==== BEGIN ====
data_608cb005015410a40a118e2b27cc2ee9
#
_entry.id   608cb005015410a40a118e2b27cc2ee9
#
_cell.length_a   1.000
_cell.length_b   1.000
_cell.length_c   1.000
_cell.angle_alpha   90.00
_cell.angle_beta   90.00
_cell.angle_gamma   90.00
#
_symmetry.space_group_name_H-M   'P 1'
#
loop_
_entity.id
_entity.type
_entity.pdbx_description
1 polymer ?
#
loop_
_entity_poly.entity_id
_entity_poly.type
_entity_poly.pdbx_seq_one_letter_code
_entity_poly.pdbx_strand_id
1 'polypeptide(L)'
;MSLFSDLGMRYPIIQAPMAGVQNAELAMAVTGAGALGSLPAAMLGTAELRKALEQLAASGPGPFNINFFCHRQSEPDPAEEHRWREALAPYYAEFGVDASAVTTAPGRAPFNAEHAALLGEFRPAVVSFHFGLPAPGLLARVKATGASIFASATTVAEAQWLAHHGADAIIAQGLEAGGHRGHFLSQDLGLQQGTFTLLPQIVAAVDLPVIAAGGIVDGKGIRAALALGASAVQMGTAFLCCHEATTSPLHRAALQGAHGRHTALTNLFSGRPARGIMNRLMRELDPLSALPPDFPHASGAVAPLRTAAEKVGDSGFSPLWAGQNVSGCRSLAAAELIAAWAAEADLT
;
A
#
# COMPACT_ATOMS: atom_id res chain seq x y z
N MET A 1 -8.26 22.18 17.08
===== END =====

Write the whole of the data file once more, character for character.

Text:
data_608cb005015410a40a118e2b27cc2ee9
#
_entry.id   608cb005015410a40a118e2b27cc2ee9
#
_cell.length_a   1.000
_cell.length_b   1.000
_cell.length_c   1.000
_cell.angle_alpha   90.00
_cell.angle_beta   90.00
_cell.angle_gamma   90.00
#
_symmetry.space_group_name_H-M   'P 1'
#
loop_
_entity.id
_entity.type
_entity.pdbx_description
1 polymer ?
#
loop_
_entity_poly.entity_id
_entity_poly.type
_entity_poly.pdbx_seq_one_letter_code
_entity_poly.pdbx_strand_id
1 'polypeptide(L)'
;MSLFSDLGMRYPIIQAPMAGVQNAELAMAVTGAGALGSLPAAMLGTAELRKALEQLAASGPGPFNINFFCHRQSEPDPAEEHRWREALAPYYAEFGVDASAVTTAPGRAPFNAEHAALLGEFRPAVVSFHFGLPAPGLLARVKATGASIFASATTVAEAQWLAHHGADAIIAQGLEAGGHRGHFLSQDLGLQQGTFTLLPQIVAAVDLPVIAAGGIVDGKGIRAALALGASAVQMGTAFLCCHEATTSPLHRAALQGAHGRHTALTNLFSGRPARGIMNRLMRELDPLSALPPDFPHASGAVAPLRTAAEKVGDSGFSPLWAGQNVSGCRSLAAAELIAAWAAEADLT
;
A
#
# COMPACT_ATOMS: atom_id res chain seq x y z
N MET A 1 -8.26 22.18 17.08